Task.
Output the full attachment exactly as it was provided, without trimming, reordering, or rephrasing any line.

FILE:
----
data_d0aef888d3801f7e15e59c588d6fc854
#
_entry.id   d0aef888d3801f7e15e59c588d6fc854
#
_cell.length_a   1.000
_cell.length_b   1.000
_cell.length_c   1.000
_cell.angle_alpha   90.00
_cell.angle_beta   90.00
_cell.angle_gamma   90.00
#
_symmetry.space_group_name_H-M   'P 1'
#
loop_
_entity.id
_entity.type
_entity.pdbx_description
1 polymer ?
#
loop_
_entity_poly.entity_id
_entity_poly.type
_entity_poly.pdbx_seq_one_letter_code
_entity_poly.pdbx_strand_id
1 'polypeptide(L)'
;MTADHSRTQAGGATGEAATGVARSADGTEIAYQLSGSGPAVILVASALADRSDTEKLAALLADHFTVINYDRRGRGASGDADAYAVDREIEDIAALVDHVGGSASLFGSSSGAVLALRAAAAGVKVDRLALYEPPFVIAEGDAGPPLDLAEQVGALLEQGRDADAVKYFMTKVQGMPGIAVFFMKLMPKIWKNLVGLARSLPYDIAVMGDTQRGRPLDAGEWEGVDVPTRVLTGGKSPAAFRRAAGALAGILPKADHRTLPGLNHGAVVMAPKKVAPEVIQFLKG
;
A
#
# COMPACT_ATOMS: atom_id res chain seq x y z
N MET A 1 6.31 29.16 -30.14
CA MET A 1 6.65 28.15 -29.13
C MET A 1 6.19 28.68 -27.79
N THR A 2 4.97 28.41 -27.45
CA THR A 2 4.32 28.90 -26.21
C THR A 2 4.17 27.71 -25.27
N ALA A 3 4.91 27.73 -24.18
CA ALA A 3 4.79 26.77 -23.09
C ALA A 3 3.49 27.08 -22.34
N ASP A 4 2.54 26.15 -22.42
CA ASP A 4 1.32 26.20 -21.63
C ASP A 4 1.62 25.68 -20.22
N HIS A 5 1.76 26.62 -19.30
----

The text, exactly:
data_d0aef888d3801f7e15e59c588d6fc854
#
_entry.id   d0aef888d3801f7e15e59c588d6fc854
#
_cell.length_a   1.000
_cell.length_b   1.000
_cell.length_c   1.000
_cell.angle_alpha   90.00
_cell.angle_beta   90.00
_cell.angle_gamma   90.00
#
_symmetry.space_group_name_H-M   'P 1'
#
loop_
_entity.id
_entity.type
_entity.pdbx_description
1 polymer ?
#
loop_
_entity_poly.entity_id
_entity_poly.type
_entity_poly.pdbx_seq_one_letter_code
_entity_poly.pdbx_strand_id
1 'polypeptide(L)'
;MTADHSRTQAGGATGEAATGVARSADGTEIAYQLSGSGPAVILVASALADRSDTEKLAALLADHFTVINYDRRGRGASGDADAYAVDREIEDIAALVDHVGGSASLFGSSSGAVLALRAAAAGVKVDRLALYEPPFVIAEGDAGPPLDLAEQVGALLEQGRDADAVKYFMTKVQGMPGIAVFFMKLMPKIWKNLVGLARSLPYDIAVMGDTQRGRPLDAGEWEGVDVPTRVLTGGKSPAAFRRAAGALAGILPKADHRTLPGLNHGAVVMAPKKVAPEVIQFLKG
;
A
#
# COMPACT_ATOMS: atom_id res chain seq x y z
N MET A 1 6.31 29.16 -30.14
CA MET A 1 6.65 28.15 -29.13
C MET A 1 6.19 28.68 -27.79
N THR A 2 4.97 28.41 -27.45
CA THR A 2 4.32 28.90 -26.21
C THR A 2 4.17 27.71 -25.27
N ALA A 3 4.91 27.73 -24.18
CA ALA A 3 4.79 26.77 -23.09
C ALA A 3 3.49 27.08 -22.34
N ASP A 4 2.54 26.15 -22.42
CA ASP A 4 1.32 26.20 -21.63
C ASP A 4 1.62 25.68 -20.22
N HIS A 5 1.76 26.62 -19.30